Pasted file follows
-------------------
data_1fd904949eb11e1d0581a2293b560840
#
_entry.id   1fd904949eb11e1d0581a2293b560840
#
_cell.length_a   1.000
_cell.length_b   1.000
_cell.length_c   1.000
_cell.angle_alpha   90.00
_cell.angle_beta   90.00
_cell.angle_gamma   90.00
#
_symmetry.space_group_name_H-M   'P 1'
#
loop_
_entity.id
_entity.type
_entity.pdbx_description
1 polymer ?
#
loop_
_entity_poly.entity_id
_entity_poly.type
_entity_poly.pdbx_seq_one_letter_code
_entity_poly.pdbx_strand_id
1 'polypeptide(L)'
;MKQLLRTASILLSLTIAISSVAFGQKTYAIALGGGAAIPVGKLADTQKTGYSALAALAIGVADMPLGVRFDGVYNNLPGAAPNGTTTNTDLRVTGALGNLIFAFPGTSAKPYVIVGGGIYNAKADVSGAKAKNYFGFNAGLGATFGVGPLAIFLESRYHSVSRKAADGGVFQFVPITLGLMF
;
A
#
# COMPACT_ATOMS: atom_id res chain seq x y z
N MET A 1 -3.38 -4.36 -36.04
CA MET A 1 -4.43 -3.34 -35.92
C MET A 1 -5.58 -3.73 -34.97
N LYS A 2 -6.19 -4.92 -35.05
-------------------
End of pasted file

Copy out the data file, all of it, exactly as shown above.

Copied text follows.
data_1fd904949eb11e1d0581a2293b560840
#
_entry.id   1fd904949eb11e1d0581a2293b560840
#
_cell.length_a   1.000
_cell.length_b   1.000
_cell.length_c   1.000
_cell.angle_alpha   90.00
_cell.angle_beta   90.00
_cell.angle_gamma   90.00
#
_symmetry.space_group_name_H-M   'P 1'
#
loop_
_entity.id
_entity.type
_entity.pdbx_description
1 polymer ?
#
loop_
_entity_poly.entity_id
_entity_poly.type
_entity_poly.pdbx_seq_one_letter_code
_entity_poly.pdbx_strand_id
1 'polypeptide(L)'
;MKQLLRTASILLSLTIAISSVAFGQKTYAIALGGGAAIPVGKLADTQKTGYSALAALAIGVADMPLGVRFDGVYNNLPGAAPNGTTTNTDLRVTGALGNLIFAFPGTSAKPYVIVGGGIYNAKADVSGAKAKNYFGFNAGLGATFGVGPLAIFLESRYHSVSRKAADGGVFQFVPITLGLMF
;
A
#
# COMPACT_ATOMS: atom_id res chain seq x y z
N MET A 1 -3.38 -4.36 -36.04
CA MET A 1 -4.43 -3.34 -35.92
C MET A 1 -5.58 -3.73 -34.97
N LYS A 2 -6.19 -4.92 -35.05